While at a conference, real estate business owner Gemma Brogan bumps into a client and agrees to go out for an innocent dinner. Gemma loves her husband Joe and would never do anything to compromise her marriage, but when she begins receiving cryptic messages and photos Gemma begins questioning just how innocent her dinner really was.
ARGH… how can I possibly describe how much I disliked this book. It’s broken into two parts – the first from Gemma’s POV and the second flip-flops between Gemma and another main character. Part one was so incredibly boring I nearly fell asleep. I have no idea why the author thought readers needed to know every tedious minute of Gemma’s boring life, but it was there for us to read all the same.
Part two picked up a bit, but by then I’d already figured out who was behind the messages, I just couldn’t fathom why. When I did find out the why I felt sucker-punched. The author had conveniently left out a very crucial detail in her opening prologue. Clearly, the event in the prologue would come into play at some point, but the actual “play” was glaringly missing.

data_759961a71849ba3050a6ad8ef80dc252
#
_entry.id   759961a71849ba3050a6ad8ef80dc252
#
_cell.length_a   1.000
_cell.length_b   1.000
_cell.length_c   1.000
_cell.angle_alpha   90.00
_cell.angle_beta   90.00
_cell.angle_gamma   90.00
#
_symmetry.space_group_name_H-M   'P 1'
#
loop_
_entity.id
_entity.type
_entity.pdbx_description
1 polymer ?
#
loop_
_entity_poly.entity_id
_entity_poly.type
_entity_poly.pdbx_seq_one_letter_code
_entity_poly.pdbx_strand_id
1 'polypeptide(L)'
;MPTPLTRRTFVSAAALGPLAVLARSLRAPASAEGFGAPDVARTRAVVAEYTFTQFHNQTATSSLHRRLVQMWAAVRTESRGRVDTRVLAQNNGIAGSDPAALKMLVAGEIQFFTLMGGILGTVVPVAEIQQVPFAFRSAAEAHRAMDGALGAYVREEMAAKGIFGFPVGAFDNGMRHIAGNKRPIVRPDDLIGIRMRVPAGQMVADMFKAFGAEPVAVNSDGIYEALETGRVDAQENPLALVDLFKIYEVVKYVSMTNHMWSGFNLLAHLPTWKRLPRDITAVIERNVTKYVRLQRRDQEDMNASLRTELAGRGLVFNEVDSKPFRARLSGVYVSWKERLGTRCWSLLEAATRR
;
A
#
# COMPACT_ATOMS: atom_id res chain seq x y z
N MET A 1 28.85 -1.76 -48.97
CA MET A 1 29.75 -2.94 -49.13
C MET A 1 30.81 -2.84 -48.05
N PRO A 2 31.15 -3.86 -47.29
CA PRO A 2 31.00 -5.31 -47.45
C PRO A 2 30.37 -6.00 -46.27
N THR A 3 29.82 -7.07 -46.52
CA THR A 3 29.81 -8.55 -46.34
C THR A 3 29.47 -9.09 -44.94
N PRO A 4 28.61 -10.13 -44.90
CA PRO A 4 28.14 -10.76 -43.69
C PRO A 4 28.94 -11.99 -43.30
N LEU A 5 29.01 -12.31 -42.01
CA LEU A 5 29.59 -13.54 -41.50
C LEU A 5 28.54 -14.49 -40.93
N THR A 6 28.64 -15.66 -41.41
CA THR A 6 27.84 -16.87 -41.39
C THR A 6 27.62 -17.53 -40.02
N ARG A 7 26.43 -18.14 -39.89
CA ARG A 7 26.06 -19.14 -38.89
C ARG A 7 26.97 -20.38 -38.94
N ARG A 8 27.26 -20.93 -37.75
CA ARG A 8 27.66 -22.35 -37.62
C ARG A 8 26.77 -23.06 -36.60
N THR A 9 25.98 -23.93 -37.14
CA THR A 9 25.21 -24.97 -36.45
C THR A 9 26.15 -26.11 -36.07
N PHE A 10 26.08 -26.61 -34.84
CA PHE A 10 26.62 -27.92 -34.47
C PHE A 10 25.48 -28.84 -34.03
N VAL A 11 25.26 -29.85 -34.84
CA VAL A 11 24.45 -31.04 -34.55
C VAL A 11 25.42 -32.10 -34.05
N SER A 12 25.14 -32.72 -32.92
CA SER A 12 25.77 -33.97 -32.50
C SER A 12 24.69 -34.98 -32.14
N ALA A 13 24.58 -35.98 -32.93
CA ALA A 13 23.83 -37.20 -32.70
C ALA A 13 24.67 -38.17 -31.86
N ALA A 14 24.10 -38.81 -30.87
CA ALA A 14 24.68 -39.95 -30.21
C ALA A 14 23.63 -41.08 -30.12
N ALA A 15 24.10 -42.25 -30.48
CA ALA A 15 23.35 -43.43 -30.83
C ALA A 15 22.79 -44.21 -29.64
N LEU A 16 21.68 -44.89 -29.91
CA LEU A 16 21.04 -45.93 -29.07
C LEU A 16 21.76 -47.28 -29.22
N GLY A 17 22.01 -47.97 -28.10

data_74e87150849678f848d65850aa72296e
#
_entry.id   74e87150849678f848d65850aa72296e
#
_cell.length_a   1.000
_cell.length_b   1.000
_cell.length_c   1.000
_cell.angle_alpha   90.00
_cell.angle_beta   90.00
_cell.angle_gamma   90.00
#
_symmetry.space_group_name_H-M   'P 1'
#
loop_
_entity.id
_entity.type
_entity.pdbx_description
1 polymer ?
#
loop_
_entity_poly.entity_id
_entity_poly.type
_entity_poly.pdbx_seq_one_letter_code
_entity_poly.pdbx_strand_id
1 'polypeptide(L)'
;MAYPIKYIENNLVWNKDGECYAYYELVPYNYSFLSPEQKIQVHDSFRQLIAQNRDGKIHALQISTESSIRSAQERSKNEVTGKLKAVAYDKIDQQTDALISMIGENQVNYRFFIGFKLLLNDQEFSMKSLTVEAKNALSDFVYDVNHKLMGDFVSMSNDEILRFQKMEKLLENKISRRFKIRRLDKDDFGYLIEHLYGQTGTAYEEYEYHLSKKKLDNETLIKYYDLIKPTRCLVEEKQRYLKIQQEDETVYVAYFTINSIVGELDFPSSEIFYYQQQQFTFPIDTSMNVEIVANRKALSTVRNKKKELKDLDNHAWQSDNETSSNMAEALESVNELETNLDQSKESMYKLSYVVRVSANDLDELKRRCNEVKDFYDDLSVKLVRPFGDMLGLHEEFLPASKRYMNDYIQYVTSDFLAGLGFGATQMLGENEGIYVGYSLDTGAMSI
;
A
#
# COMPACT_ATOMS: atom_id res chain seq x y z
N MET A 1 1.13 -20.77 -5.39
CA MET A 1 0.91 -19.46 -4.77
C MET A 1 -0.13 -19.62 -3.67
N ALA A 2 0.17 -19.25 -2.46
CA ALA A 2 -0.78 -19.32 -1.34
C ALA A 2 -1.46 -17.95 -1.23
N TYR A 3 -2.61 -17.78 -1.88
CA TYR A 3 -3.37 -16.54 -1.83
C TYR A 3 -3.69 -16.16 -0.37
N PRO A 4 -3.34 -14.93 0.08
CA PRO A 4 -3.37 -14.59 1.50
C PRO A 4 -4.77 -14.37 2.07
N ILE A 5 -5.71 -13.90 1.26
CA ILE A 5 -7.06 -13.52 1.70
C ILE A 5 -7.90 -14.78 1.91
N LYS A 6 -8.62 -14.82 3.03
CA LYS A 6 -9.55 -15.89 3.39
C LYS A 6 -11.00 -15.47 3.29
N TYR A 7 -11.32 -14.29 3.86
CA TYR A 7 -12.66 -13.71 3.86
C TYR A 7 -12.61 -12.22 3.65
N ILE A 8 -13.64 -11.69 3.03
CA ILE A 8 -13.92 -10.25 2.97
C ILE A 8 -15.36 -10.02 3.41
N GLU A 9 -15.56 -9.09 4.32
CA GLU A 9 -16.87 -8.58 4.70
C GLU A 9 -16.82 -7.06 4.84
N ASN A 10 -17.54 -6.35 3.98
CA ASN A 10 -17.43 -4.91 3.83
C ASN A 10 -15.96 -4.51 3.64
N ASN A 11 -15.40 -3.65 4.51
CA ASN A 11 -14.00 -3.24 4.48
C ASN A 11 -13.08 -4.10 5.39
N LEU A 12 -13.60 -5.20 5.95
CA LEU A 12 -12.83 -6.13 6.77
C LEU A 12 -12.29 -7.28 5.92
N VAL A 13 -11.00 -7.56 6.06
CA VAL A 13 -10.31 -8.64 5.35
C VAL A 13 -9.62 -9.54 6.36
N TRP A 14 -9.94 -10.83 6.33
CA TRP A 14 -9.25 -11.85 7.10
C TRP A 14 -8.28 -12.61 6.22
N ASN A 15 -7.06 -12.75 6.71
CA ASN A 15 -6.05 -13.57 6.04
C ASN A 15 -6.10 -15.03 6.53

I deeply disliked every single character in this book. Well, that’s not true. Lucy and Brian seemed nice enough, but they were only minor players. Gemma was an absolute idiot in every way possible. When the truth about the event from the prologue comes out, I couldn’t help but think how incredibly tragic it was and it made me hate Gemma even more. Her husband Joe was a lazy, selfish moron. In fact, all the male characters were sexist – and that included Gemma’s four-year-old Rory who insisted on spa-style baths and buffet dinners. Good going, Gemma, you’re turning your son into another spoiled Joe.
Why didn’t I toss this book back on the library shelf when I read the title? Ever since the success of Gone Girl, everyone and their dog has been throwing the word GIRL into a book title and hoping it makes the writing better. It doesn’t. This one should have been titled, The Stupid GIRL I Used to Be and Still Am. Please make it stop.
1 of 5 Stars, Review by Susan Barton